I’m out of town today, so I thought I’d pre-post some stuff to keep you all diverted in my absence*. So to start with, here are some observations of quantum tunnelling behaviours in Felis catus:
In my own residence, I and several other party guests personally observed the case of Chloe, a large black Himalayan. Though the extent of the cat’s fur decreased the certainty with which one could specify the cat’s position and momentum (c.f., the Himalyan Uncertainty Principle), and our garage door is only a few inches thick, the tunneling event was no less remarkable in light of her prodigious girth (she weighed 15 pounds, frequently intimidating our German Shepherd into sharing his dinner). The cat was initially observed sleeping in the driveway. When next observed several minutes later, the cat was nowhere to be seen. We opened the garage door, at which point Chloe left the garage, obviously having tunneled through the closed door. We marveled at this phenomenon, and, as we closed the side door to the garage, discussed plans for further study.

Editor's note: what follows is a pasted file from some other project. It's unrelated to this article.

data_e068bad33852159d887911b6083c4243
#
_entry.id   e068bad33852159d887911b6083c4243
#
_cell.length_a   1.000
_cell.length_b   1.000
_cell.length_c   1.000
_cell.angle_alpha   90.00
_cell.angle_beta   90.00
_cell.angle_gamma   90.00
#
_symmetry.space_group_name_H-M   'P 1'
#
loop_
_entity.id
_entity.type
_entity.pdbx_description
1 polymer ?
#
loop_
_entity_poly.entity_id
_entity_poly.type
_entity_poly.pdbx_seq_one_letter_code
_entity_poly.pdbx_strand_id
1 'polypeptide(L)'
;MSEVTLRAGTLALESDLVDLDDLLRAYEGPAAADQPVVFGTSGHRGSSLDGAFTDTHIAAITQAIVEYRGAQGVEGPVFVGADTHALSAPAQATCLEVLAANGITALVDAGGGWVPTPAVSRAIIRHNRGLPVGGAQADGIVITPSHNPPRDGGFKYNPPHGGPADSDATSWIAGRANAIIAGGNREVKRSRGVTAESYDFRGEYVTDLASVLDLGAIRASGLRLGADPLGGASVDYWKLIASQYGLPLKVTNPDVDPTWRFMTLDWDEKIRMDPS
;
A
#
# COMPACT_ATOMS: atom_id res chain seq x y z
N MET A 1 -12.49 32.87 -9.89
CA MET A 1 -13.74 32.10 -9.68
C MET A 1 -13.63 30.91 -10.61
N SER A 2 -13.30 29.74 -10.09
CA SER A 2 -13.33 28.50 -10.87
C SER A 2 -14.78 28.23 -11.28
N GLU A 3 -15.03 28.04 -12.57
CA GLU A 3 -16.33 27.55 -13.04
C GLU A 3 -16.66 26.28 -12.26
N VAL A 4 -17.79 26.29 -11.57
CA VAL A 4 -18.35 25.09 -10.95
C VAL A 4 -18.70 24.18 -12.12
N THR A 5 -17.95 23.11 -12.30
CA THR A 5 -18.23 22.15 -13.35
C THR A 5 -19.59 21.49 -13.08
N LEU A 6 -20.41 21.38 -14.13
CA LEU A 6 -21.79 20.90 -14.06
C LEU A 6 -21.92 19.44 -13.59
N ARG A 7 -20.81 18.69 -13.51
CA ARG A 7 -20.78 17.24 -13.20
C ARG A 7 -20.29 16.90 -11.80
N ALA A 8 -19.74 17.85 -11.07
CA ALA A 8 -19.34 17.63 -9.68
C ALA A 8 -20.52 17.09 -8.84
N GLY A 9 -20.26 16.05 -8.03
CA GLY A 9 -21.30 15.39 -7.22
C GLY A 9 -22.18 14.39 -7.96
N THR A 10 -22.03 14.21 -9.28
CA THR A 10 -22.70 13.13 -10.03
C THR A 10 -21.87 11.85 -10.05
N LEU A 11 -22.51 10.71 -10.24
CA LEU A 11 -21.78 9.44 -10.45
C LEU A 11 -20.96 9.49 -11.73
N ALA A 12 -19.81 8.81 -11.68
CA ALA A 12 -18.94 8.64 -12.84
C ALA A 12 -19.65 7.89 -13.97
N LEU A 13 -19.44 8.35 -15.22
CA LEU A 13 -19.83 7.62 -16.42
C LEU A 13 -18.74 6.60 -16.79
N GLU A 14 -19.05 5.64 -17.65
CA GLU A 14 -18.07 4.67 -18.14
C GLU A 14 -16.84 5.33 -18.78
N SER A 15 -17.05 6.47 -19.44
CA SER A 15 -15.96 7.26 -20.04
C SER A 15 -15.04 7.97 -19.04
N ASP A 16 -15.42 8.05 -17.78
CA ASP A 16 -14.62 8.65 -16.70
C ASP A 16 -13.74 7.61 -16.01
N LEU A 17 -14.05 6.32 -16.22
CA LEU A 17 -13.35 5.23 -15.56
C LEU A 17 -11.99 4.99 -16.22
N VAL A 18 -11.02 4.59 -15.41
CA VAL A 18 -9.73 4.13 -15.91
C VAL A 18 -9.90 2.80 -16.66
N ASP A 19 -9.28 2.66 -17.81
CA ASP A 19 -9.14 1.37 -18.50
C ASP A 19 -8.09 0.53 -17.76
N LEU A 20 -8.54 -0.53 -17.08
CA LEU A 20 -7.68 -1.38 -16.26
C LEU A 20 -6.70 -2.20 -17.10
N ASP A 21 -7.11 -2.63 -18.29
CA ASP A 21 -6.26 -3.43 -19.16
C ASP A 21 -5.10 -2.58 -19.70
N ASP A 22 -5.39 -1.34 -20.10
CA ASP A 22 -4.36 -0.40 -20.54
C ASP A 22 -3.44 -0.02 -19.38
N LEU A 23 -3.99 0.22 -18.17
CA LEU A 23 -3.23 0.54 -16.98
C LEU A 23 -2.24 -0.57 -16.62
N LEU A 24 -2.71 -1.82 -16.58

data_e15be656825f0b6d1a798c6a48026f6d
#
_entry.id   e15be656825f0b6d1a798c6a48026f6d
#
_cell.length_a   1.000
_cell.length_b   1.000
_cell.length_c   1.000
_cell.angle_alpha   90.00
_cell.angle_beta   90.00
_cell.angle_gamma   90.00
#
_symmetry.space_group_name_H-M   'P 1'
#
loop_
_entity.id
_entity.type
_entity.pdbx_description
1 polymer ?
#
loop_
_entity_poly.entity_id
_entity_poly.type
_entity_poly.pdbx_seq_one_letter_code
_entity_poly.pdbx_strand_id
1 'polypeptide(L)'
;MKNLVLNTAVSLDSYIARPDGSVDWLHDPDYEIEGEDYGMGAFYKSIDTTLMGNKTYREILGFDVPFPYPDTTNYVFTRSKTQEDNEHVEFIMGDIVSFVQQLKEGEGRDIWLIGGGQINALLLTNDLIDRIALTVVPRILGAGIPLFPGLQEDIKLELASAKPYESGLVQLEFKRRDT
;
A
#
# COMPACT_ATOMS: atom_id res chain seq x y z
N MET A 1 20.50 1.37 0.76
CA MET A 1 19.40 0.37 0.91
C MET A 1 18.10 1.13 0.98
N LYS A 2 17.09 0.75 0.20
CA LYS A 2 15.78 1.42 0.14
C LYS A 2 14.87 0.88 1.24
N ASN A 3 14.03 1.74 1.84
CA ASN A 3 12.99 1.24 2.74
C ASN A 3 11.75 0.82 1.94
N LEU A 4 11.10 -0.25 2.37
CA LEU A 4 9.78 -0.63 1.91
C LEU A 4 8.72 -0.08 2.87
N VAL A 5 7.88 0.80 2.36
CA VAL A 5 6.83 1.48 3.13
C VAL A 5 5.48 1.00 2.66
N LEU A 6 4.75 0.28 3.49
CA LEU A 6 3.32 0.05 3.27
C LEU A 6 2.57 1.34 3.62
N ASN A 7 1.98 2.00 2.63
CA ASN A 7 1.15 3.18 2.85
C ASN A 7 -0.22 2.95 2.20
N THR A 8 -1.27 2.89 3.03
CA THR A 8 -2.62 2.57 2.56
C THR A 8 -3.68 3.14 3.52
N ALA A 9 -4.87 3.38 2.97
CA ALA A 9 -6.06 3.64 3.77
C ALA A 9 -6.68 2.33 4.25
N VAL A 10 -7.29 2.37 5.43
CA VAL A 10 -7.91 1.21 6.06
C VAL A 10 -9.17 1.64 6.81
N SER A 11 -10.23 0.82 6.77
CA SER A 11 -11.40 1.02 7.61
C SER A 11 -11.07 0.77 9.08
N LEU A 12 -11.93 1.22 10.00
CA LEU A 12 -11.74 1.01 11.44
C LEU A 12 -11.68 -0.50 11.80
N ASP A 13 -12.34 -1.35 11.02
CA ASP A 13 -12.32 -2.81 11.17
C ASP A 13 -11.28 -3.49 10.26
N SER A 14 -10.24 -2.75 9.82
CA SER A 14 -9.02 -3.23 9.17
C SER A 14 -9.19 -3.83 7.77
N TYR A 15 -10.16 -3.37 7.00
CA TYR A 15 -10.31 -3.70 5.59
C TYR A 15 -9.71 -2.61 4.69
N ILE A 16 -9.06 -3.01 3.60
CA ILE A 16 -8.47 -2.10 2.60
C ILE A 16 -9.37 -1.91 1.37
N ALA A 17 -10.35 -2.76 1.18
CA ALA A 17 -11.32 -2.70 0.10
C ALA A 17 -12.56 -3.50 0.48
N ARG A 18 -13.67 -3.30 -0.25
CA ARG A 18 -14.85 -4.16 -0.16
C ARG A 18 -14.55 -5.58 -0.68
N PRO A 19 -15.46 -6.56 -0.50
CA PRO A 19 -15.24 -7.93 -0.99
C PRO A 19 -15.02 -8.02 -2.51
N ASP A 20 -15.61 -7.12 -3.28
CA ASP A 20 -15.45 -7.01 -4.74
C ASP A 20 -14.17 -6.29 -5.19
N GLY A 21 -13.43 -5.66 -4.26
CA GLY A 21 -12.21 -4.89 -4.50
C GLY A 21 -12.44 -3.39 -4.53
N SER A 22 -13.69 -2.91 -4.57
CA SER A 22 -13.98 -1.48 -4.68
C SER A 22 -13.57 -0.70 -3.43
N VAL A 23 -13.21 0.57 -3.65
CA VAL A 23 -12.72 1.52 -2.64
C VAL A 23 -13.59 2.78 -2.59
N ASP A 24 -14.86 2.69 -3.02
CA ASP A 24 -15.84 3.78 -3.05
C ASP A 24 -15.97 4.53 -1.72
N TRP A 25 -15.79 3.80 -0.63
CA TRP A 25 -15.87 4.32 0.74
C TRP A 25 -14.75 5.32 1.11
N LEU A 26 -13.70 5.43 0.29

Yeah, I know; cats and quantum uncertainty, old gag. But it made me smile, which was excuse enough to post it. Now, I wonder if quantum weirdness can also explain that infuriating way in which cats will suddenly decide to stare intently at a patch of empty air for no discernible reason whatsoever…
[ * Because Futurismic really is that essential to your daily sense of well-being… it’s okay, you can admit it. I promise not to be embarrassed. ]
A new theory based on quantum mechanics promises to do away with the “Grandfather Paradox” that supposedly makes time travel impossible [via BoingBoing]:
Quantum mechanics seems to allow for such simultaneous computations of all possible outcomes theoretically, though actually making it happen is another issue altogether (such quantum computing would blow conventional computing methods out of the water). But combined with quantum teleportation – using quantum entanglement to reproduce a quantum state in space that previously existed at another point in space – MIT’s Seth Lloyd and colleagues say you can theoretically teleport a particle back in time.